Rafael's remarks: Former world titleholder Collazo, 35, of Brooklyn, New York, who had been out of action since July 2015, came into the bout having lost two of his last three fights to Keith Thurman, by seventh-round knockout in a world title bout, and Amir Khan, by lopsided decision, and was supposed to be a steppingstone opponent for Vasquez. Vasquez was trying to rebound from a decision loss in July to Felix Diaz, who had stepped in to replace Collazo, who had suffered a torn calf. But Collazo, a southpaw, showed he still has something left in the tank -- and that Vasquez was perhaps not all he was cracked up to be by some -- as he scored a nasty knockout of the year kind of KO in the main event of a Premier Boxing Champions card.

It was a crowd-pleasing fight that really picked up in the third round, during which Collazo dropped Vasquez, 30, with a right hand. Vasquez had his moments, stunning Collazo with a left hand in the fourth round. There was good back and forth during the bout but Collazo ended it out of nowhere when he crushed Vasquez with a clean right hand to the chin in the sixth round. Vasquez, who never saw the shot coming, went down hard flat on his back and referee Bill Clancy waved it off at 1 minute, 27 seconds without bothering to finish the count. While this was a big win for Collazo, who will surely get another meaningful fight, it was an equally devastating loss for Vasquez.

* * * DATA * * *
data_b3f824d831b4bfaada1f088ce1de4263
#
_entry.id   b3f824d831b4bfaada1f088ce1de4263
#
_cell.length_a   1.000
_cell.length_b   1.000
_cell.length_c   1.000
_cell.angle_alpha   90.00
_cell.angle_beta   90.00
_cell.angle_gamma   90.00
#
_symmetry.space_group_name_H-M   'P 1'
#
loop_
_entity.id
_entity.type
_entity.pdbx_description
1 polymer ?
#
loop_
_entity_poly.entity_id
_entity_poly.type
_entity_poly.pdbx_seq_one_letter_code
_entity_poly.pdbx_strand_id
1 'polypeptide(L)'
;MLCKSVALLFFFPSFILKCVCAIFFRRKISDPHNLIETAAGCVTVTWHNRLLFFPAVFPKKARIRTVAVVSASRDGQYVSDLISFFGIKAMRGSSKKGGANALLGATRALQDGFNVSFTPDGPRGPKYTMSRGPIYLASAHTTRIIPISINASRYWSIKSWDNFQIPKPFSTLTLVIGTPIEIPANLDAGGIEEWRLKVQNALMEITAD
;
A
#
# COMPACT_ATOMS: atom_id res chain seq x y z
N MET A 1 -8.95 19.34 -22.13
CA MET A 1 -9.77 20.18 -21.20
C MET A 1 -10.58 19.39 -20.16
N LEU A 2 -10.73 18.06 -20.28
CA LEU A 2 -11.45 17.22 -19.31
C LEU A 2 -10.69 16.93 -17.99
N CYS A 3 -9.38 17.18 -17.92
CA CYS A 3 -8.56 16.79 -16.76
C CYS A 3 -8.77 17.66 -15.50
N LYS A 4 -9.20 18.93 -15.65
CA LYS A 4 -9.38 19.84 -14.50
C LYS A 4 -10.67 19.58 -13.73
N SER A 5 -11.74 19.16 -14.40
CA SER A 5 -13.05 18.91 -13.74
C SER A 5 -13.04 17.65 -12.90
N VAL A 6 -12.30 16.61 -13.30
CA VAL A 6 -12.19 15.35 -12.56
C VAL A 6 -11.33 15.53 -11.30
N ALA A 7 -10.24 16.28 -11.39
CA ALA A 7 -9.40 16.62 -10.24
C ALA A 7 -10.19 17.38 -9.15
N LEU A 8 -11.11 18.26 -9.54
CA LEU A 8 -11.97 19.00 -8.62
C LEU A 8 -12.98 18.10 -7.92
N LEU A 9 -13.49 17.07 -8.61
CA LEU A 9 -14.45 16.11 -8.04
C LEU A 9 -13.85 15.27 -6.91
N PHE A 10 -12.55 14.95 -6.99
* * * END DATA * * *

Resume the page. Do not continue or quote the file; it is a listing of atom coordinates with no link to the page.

Also on the card, Miami, Florida, welterweight Yordenis Ugas (18-3, 8 KOs), a 30-year-old who claimed a 2008 Olympic bronze medal for Cuba, was penalized one a point for a low blow in the eighth round but won a split decision against Levan Ghvamichava (17-3-1, 13 KOs), 31, a native of the Republic of Georgia. Two judges had it for Ugas, 99-90 and 97-94 and one had it for Ghvamichava, 95-4. In another undercard bout, junior welterweight Eddie Ramirez (16-0, 11 KOs), 24, a former Chicago Golden Gloves champion, stopped Ryan Karl (13-1, 9 KOs), 25, of Houston, at the end of the ninth round of a hard-fought scrap. Karl's corner called it off to save him from more punishment.